ST. PAUL, Minn. On pace for a career low in goals, Minnesota Wild forward Dany Heatley was mired in one of the toughest scoring slumps of his career two weeks ago.
Heatley had 13 goals, scoring on just 9.6 percent of his team-high 135 shots. Throughout his nine-year career, Heatley had never finished a season under 12 percent shooting. The two-time, 50-goal scorer knew the only way to snap out of his funk and help the team's struggling offense was to keep shooting.
So, the 6-foot-4, 220-pound winger tried to shoot his way out of the slump and in the process has become the big-time goal scorer the Wild thought they were acquiring in the offseason. Heatley has scored in three straight games with four goals and three assists during that stretch. And his shot's been finding the back of the net with more frequency with the four goals coming on 11 shots.
"I think I feel a little more in a groove," Heatley said. "During our tough stretch, I think we had a lot of trouble scoring goals and I think to work our way out of that, just kind of going back to a shooting mentality, trying to shoot everything. That's what I've tried to do the last few games."
Heatley had the 60th game of his career with two or more goals in Tuesday's 5-4 loss to Nashville, including his first power-play goal since Dec. 10. He leads Minnesota (24-19-7) with 17 goals and 37 points, and the Wild are 12-3-1 when he scores this season as they begin a three-game road trip Thursday in Colorado.
"I think he's been a huge leader for us the way that he's played," Minnesota coach Mike Yeo said. "He's really helped us get to our game. I think more so than at any point in the season, he's been managing the puck really well, strong on the puck and playing in the offensive zone. You look at the chances that he's getting and the goals that he's scoring, those are Dany Heatley goals, top of the circles and down and pretty much by our net. He's that kind of guy."
A four-time All-Star, Heatley knows it hasn't been a coincidence that he's scored more as his shot totals have increased.
"The more you shoot, the more you're going to score," Heatley said. "That's just the way it is. Top scorers in the league always have the most shots. Whether it's from out far or inside, I think just getting a rhythm of shooting the puck, feeling confident, getting it off your stick, I think that helps a lot."
Minnesota swapped one talented, slumping winger for another by trading Martin Havlat to the San Jose Sharks for Heatley in July. The Wild were hoping they were getting the Heatley who had topped 40 goals four times in his career and envisioned finally having the big-time goal scorer they've lacked since Marian Gaborik left Minnesota for the bright lights of New York and the big dollars of the Rangers after the 2008-09 season.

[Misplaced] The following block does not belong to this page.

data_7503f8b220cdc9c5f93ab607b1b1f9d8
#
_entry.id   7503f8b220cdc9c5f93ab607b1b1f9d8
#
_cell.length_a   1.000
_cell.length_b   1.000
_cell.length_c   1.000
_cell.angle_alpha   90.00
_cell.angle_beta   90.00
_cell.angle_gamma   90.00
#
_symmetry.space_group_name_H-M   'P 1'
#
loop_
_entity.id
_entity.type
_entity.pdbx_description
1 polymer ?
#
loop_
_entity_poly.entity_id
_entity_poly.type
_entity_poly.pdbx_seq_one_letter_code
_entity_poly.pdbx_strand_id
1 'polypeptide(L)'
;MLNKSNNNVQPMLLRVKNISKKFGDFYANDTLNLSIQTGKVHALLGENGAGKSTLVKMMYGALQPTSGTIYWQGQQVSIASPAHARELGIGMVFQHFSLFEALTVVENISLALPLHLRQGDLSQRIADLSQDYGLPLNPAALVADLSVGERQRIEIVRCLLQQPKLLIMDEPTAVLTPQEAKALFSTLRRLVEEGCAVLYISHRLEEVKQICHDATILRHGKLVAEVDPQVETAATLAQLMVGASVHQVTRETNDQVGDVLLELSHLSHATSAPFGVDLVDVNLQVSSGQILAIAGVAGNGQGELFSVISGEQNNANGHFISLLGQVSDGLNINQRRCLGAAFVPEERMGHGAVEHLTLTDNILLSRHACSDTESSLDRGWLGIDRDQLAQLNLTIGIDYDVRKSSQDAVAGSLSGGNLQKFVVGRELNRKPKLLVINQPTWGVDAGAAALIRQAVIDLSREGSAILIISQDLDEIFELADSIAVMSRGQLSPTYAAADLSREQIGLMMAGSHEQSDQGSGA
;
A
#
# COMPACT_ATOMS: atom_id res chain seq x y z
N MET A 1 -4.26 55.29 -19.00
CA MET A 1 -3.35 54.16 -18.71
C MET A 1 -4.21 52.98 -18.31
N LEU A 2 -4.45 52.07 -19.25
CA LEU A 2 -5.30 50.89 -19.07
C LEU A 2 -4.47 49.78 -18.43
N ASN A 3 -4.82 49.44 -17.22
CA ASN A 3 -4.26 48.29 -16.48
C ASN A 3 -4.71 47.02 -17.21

Instead, through the first two months of the season, Heatley resembled the player coming off his least-productive full season in the NHL when he slipped to 26 goals despite playing for one of the most talented teams in the league. He had never scored fewer than 39 goals his previous seven seasons.
Heatley's move back to the Midwest might have been a reason for his slow start as he adapted to his new teammates. The former University of Wisconsin Badger has played most of the season on the first line with captain Mikko Koivu. But with Koivu out of the lineup with a shoulder injury, Heatley's line has been juggled. Teamed with center Kyle Brodziak and rookie winger Nick Johnson the past three games, the trio has found some chemistry quickly.
"They're two very easy guys to play with," Heatley said. "We play a simple game, try to get the puck in and keep it down low. I think those are two of the best guys on the team controlling pucks down low and keeping plays alive. I think that's a big reason why we've had some success."
Brodziak enjoys being on the ice with Heatley, a career 342-goal scorer.
"He's a guy that knows how to find the scoring areas," Brodziak said. "(Tuesday) night he's in the right spot for the first goal and he gets that puck and he buries it. He's quite the sniper, that's for sure."
Heatley was involved in the second of two, high-profile trades between Minnesota and San Jose during the offseason. Devin Setoguchi, acquired from the Sharks in the Brent Burns trade, has played the past three seasons with Heatley and hasn't seen much of a difference recently from his teammate.
"No difference, (shots are) just going in now and they weren't before," Setoguchi said. "I think that's the Dany Heatley everyone wants to see. He's been playing well. When he's at his best, obviously he's scoring goals, but I think when he's not scoring goals he's still doing a lot of good things out there. Obviously as of lately and before the break, He's been playing good hockey."